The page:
many different levels. One result of these changes is that the average book length has increased two to four times in the past several decades.
In response to the need for quality science textbooks for all students, not just science majors, some authors are returning to descriptive and historical approaches. Generally, books for science literacy courses describe important ideas and discoveries, present a limited number of fundamental concepts, and emphasize the links among different facts and principles. Others (e.g., Trefil and Hazen, 1995) take an interdisciplinary approach, by covering a range of science disciplines in a coherent, connected manner.
Research on the effectiveness of textbooks has focused on two general areas: text structure and layout. The study of text structure has focused on how the reader builds cognitive representations from text. Recent work categorizes the structure of science text as either a proof-first or a principle-first organization (Dee-Lucas and Larkin, 1990). The proof-first organization develops a proof or argument that builds to a conclusion, usually in the form of a fundamental concept, principle, or law. In principle-first organization, a concept or principle is stated explicitly, then the evidence needed to support it is presented. The prevalence of the proof-first structure in contemporary textbooks may be due to the fact that most college science textbooks are written by scientists with little formal training in education. They present science the way it is practiced by experts. However, studies by Dee-Lucas and Larkin (1990) indicate that the principle-first structure is more effective for long-term retention and understanding by novice readers.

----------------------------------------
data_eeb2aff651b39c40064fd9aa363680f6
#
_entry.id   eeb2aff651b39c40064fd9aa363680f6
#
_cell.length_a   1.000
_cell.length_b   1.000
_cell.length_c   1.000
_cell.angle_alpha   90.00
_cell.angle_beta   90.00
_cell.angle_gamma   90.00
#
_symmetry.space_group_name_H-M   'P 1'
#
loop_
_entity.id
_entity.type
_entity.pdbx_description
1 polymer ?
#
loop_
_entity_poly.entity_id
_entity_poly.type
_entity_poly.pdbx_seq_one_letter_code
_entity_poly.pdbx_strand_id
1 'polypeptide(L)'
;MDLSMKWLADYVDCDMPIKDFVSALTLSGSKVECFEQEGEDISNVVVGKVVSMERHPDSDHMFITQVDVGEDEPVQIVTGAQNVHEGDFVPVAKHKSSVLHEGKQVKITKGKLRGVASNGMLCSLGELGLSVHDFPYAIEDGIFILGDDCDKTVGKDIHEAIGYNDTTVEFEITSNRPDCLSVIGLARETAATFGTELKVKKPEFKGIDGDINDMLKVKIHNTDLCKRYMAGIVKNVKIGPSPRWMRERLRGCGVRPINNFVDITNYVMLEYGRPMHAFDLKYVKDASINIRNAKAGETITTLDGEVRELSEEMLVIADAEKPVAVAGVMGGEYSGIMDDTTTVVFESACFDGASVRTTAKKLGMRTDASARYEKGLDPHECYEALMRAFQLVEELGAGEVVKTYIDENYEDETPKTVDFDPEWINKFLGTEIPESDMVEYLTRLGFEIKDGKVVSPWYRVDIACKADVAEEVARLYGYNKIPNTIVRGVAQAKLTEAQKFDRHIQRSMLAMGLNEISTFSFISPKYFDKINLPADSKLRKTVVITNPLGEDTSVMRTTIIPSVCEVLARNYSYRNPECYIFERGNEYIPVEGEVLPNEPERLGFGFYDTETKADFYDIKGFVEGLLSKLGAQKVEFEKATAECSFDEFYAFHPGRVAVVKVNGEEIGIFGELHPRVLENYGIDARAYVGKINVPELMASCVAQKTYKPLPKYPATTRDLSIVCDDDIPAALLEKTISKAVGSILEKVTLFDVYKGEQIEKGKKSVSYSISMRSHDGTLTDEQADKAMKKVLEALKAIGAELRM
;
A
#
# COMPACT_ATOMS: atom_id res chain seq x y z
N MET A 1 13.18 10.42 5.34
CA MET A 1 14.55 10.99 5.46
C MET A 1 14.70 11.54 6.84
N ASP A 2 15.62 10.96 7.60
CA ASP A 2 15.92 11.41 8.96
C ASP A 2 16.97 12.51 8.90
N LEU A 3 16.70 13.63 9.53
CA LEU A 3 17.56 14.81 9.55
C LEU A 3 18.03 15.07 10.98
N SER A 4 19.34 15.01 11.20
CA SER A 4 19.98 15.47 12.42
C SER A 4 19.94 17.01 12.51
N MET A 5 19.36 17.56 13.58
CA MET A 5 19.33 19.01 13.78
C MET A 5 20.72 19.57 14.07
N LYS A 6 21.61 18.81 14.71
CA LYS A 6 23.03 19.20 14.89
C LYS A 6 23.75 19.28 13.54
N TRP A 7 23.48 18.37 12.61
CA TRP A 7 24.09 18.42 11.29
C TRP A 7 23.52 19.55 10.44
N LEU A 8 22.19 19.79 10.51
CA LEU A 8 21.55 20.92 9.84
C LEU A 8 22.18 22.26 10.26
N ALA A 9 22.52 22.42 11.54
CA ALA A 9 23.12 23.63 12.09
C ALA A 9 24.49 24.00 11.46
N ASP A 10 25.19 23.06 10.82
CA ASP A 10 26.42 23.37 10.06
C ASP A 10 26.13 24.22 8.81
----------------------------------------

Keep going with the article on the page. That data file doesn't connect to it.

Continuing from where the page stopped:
Layout and illustrations are important predictors of a text's effectiveness. One of the most effective types of illustration, especially for students with low verbal aptitude, is a simple multicolor line drawing (Dwyer, 1972; Holliday et al., 1977). Although more visually appealing, and more prevalent in the current textbook market, realistic drawings or photographs are less effective at enhancing student learning. The organization of information on a page also affects student learning (Wendt, 1979).
Before selecting a text, it is important to know what books are currently on the market. Colleagues who teach the same or a similar course (in your department or at other institutions) are good sources of ideas and information. Your campus bookstore's textbook manager can provide the name and phone number for textbook sales representatives from many different companies. Science education publications (see Appendix B) carry advertisements from major publishers, and some feature a book review section or annual book buyer's guide. Professional society meetings also provide a chance to talk to publishers and see their new textbooks. Many companies will supply review copies to potential textbook adopters, in return for information about the course in which it might be used.
There are a number of factors to consider when selecting a textbook. To be of greatest value to students, the objectives of a textbook must be consistent with those of the course. Authors often try to meet particular objectives in their books, and these may differ among the choices. Skim the preface to see whether you share the author's approach to the subject.